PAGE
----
Karen: Absolutely. And, you know, security is always top of mind and as well as ease of use, adoption. And that’s where I think really having real-time insights into user experience, into utilization, is going to be critical. And that’s also more critical because of the fluidity of the environment. You know, we expect that transition is going to occur over time. All of the past data that we had on utilization almost doesn’t apply anymore. We’re going to have to act in real-time to adjust for scheduling demand, network capacity.

On top of that, we’ve got companies that have deployed multiple solutions. What they should start to be looking for is their preference over one, over the other, is something more highly used. A third aspect of that, we really haven’t seen the unified communications and collaboration providers develop at the speed that they’re developing today. Features, applications, it is really incredible how quickly things are being introduced to the market. So I think business insights are really going to tell you, hey, which of those features do users adopt? Which of those features and resources are users really using? And so that you can do the capacity management, which all then drives to a better user experience.

Anthony: So, Karen, you were you were touching on the challenges to IT just now. And so this last question goes to the idea of supporting managed services. What can companies do to ensure that all employees have a positive experience regardless of their location?

Karen: So, root cause resolution, you really need to be able to have, again, back to the business insights, to understand what’s going on to your environment, track trends, drive it down to root cause so that when you solve it, you solve it for all. You know, with the high demand of video, it won’t be enough just to solve the problem for Joe or for Mary. You’ve got to learn from what’s going on in your environment and enact that intelligence across your platform so that you continue to increase the stability and therefore get the adoption that you need.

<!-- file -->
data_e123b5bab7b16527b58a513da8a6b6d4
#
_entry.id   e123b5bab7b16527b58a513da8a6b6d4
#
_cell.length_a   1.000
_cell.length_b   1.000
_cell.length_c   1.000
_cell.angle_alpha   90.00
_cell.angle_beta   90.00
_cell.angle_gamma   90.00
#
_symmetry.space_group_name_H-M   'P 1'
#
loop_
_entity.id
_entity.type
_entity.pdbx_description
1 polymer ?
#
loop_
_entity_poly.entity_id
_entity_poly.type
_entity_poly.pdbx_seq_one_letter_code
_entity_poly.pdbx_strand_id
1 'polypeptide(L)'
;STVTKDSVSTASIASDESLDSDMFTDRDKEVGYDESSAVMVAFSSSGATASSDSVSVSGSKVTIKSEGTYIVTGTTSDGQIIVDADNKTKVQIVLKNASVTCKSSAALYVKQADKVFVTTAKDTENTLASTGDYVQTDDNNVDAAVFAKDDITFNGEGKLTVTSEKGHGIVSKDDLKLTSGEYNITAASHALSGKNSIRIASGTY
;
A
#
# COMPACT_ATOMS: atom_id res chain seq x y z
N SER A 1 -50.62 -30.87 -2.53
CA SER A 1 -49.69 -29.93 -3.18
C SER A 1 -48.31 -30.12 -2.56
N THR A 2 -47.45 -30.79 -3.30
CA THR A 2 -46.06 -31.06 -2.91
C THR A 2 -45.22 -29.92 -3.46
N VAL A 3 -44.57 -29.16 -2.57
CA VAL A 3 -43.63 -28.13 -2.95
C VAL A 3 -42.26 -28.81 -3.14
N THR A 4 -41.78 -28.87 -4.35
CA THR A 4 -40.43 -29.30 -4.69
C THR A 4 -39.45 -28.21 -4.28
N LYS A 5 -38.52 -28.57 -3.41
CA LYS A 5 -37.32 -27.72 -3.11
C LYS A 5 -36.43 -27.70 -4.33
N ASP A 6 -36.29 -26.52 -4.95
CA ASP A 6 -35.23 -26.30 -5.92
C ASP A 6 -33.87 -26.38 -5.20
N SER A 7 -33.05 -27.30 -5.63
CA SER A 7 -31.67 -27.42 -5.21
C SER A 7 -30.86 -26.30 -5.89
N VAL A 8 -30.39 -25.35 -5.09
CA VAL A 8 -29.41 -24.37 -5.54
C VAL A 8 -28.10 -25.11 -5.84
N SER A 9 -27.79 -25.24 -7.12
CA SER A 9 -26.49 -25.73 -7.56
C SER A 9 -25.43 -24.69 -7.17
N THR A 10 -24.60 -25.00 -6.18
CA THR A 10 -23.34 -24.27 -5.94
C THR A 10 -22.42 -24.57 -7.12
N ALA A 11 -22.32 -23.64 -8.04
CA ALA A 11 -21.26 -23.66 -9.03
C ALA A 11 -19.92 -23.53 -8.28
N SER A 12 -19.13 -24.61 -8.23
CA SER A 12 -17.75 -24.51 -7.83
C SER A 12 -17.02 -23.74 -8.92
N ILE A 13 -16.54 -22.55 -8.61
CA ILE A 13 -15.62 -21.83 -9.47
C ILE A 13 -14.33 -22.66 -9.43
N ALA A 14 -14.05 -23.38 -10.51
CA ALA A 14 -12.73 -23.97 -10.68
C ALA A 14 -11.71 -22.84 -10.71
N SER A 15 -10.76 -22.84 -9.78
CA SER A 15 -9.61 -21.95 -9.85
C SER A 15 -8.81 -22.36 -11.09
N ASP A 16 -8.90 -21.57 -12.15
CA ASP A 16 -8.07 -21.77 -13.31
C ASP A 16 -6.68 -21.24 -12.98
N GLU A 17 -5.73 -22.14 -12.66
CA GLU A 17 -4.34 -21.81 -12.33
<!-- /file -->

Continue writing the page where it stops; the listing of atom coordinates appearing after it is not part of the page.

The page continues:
Dimitri: I totally agree. Measuring success is going to be crucial. I think IT departments are going to have to develop a set of meaningful experience level agreements to supplement their existing service level agreements. And those experience level agreements, or XLAs, you have to measure things like end-user perspective, reliability and user perspective, quality. IT departments are going to have to take a programmatic approach, as Karen mentioned, to solving systemic issues for large groups of users and also to measure success.